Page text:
Foxx, McClain React to Damning GAO Report on Financial Aid, Introduce College Cost Transparency and Student Protection Act
WASHINGTON, D.C., December 5, 2022
Today, Education and Labor Committee Republican Leader Virginia Foxx (R-NC) and Rep. Lisa McClain (R-MI) introduced the College Cost Transparency and Student Protection Act, which makes college cost decisions more consumer friendly. The Congresswomen introduced this legislation in response to a new Government Accountability Office (GAO) report which found nearly two-thirds of colleges are not following best practice recommendations regarding financial aid offer letters.
“According to the GAO, 91 percent of colleges omit or underestimate the actual price students must pay in their financial aid offers. This is egregious and unacceptable,” said Foxx and McClain. “Colleges and universities must do better. Prospective students deserve to have all the information necessary to make informed decisions about their education. Schools should strive to provide students with accurate and transparent information about college costs instead of hiding behind opaque language and misleading practices.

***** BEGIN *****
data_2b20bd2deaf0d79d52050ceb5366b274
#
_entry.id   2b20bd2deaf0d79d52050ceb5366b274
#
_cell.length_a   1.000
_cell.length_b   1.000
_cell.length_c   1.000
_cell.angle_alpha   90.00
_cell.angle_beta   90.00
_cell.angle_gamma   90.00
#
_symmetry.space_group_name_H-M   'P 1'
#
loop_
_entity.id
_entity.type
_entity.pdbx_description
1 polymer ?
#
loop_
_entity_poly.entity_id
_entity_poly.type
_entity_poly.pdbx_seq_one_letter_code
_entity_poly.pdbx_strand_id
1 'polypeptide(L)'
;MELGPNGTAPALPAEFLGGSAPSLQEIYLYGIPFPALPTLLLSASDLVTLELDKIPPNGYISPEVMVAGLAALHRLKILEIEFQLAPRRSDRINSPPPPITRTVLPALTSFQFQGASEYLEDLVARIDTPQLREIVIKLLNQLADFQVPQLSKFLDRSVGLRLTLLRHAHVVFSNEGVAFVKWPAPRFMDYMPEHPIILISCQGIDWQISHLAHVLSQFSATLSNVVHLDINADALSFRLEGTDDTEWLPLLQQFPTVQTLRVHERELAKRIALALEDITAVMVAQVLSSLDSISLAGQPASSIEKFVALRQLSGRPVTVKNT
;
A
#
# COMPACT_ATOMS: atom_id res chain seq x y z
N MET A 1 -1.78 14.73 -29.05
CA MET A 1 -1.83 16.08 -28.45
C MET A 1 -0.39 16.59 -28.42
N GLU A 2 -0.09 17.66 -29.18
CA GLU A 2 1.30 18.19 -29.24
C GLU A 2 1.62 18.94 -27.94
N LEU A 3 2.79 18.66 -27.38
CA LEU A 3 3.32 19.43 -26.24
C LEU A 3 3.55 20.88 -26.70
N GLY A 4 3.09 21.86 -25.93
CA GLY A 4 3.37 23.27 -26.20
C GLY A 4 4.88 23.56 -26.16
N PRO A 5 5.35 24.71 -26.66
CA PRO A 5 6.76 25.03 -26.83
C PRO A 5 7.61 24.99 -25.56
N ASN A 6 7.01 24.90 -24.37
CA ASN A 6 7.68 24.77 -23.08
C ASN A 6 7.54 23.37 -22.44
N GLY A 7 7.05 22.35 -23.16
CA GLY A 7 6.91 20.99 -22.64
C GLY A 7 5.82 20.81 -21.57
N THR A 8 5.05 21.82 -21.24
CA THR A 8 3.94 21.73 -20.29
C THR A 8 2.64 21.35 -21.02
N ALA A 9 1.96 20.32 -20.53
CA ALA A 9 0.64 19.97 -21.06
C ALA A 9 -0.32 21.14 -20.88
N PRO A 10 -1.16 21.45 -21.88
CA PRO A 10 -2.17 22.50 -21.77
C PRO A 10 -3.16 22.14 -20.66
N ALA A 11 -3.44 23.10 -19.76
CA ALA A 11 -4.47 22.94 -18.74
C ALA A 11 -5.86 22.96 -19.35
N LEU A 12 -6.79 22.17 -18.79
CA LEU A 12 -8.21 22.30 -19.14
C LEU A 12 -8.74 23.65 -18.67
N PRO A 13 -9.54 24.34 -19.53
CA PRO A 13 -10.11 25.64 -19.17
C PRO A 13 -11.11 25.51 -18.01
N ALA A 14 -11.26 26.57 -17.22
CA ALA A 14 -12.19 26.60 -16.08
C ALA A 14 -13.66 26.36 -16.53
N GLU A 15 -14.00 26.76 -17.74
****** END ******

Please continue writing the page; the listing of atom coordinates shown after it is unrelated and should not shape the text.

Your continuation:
“Since these institutions refuse to hold themselves accountable, Congress must pass legislation to protect students and families. That’s why we are introducing the College Cost Transparency and Student Protection Act. This legislation will empower students and families throughout the college shopping process and prevent postsecondary institutions from hiding their true price tag.”
To read the GAO report, click here.
To read the bill text, click here.
To read the bill summary, click here.
To read the bill fact sheet, click here.
Background: GAO examined whether students were receiving accurate information on expected costs from their prospective colleges and universities. It found that nearly half of colleges and universities are packaging loans in ways that mislead students about what they are obligated to pay. For example, one institution presented its aid offer to a low-income student claiming out-of-pocket costs would be $350 for the academic year; however, this estimate was off by more than $47,000.